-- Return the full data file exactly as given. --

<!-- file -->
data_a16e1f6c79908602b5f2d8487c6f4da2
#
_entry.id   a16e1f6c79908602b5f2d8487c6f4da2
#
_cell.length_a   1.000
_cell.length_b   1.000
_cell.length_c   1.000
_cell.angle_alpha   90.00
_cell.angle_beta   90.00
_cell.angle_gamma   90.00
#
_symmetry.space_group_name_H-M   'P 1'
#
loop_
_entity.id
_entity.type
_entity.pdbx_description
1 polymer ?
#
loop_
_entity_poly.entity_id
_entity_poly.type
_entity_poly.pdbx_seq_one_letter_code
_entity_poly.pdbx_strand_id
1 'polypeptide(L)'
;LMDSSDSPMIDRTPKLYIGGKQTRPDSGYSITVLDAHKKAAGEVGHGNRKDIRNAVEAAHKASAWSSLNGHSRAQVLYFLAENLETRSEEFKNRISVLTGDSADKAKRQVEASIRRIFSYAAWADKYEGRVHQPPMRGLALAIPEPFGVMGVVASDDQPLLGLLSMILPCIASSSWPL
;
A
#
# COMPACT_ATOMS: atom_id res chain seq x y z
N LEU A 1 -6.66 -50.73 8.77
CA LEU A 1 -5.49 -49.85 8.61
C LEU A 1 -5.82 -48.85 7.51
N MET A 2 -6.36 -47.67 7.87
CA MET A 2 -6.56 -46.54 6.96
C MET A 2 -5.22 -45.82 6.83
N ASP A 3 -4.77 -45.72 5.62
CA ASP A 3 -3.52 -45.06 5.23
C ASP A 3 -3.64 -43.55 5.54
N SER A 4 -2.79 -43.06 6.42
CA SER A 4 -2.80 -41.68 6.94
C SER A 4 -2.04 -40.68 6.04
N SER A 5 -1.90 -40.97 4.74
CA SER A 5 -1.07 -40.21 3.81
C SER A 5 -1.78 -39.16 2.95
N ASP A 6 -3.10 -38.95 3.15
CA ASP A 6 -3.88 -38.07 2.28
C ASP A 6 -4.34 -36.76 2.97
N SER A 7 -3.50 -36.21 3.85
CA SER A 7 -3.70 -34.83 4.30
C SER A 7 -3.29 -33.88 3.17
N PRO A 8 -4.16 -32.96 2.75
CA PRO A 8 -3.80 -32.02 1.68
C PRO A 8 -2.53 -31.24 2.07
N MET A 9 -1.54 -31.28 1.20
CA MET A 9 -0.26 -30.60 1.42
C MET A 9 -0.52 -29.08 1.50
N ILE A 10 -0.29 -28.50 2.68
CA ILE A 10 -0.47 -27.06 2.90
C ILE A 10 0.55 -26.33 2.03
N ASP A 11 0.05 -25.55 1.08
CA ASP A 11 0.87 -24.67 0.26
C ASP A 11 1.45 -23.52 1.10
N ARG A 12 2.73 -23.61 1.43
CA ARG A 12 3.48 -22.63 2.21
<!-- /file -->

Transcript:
data_a16e1f6c79908602b5f2d8487c6f4da2
#
_entry.id   a16e1f6c79908602b5f2d8487c6f4da2
#
_cell.length_a   1.000
_cell.length_b   1.000
_cell.length_c   1.000
_cell.angle_alpha   90.00
_cell.angle_beta   90.00
_cell.angle_gamma   90.00
#
_symmetry.space_group_name_H-M   'P 1'
#
loop_
_entity.id
_entity.type
_entity.pdbx_description
1 polymer ?
#
loop_
_entity_poly.entity_id
_entity_poly.type
_entity_poly.pdbx_seq_one_letter_code
_entity_poly.pdbx_strand_id
1 'polypeptide(L)'
;LMDSSDSPMIDRTPKLYIGGKQTRPDSGYSITVLDAHKKAAGEVGHGNRKDIRNAVEAAHKASAWSSLNGHSRAQVLYFLAENLETRSEEFKNRISVLTGDSADKAKRQVEASIRRIFSYAAWADKYEGRVHQPPMRGLALAIPEPFGVMGVVASDDQPLLGLLSMILPCIASSSWPL
;
A
#
# COMPACT_ATOMS: atom_id res chain seq x y z
N LEU A 1 -6.66 -50.73 8.77
CA LEU A 1 -5.49 -49.85 8.61
C LEU A 1 -5.82 -48.85 7.51
N MET A 2 -6.36 -47.67 7.87
CA MET A 2 -6.56 -46.54 6.96
C MET A 2 -5.22 -45.82 6.83
N ASP A 3 -4.77 -45.72 5.62
CA ASP A 3 -3.52 -45.06 5.23
C ASP A 3 -3.64 -43.55 5.54
N SER A 4 -2.79 -43.06 6.42
CA SER A 4 -2.80 -41.68 6.94
C SER A 4 -2.04 -40.68 6.04
N SER A 5 -1.90 -40.97 4.74
CA SER A 5 -1.07 -40.21 3.81
C SER A 5 -1.78 -39.16 2.95
N ASP A 6 -3.10 -38.95 3.15
CA ASP A 6 -3.88 -38.07 2.28
C ASP A 6 -4.34 -36.76 2.97
N SER A 7 -3.50 -36.21 3.85
CA SER A 7 -3.70 -34.83 4.30
C SER A 7 -3.29 -33.88 3.17
N PRO A 8 -4.16 -32.96 2.75
CA PRO A 8 -3.80 -32.02 1.68
C PRO A 8 -2.53 -31.24 2.07
N MET A 9 -1.54 -31.28 1.20
CA MET A 9 -0.26 -30.60 1.42
C MET A 9 -0.52 -29.08 1.50
N ILE A 10 -0.29 -28.50 2.68
CA ILE A 10 -0.47 -27.06 2.90
C ILE A 10 0.55 -26.33 2.03
N ASP A 11 0.05 -25.55 1.08
CA ASP A 11 0.87 -24.67 0.26
C ASP A 11 1.45 -23.52 1.10
N ARG A 12 2.73 -23.61 1.43
CA ARG A 12 3.48 -22.63 2.21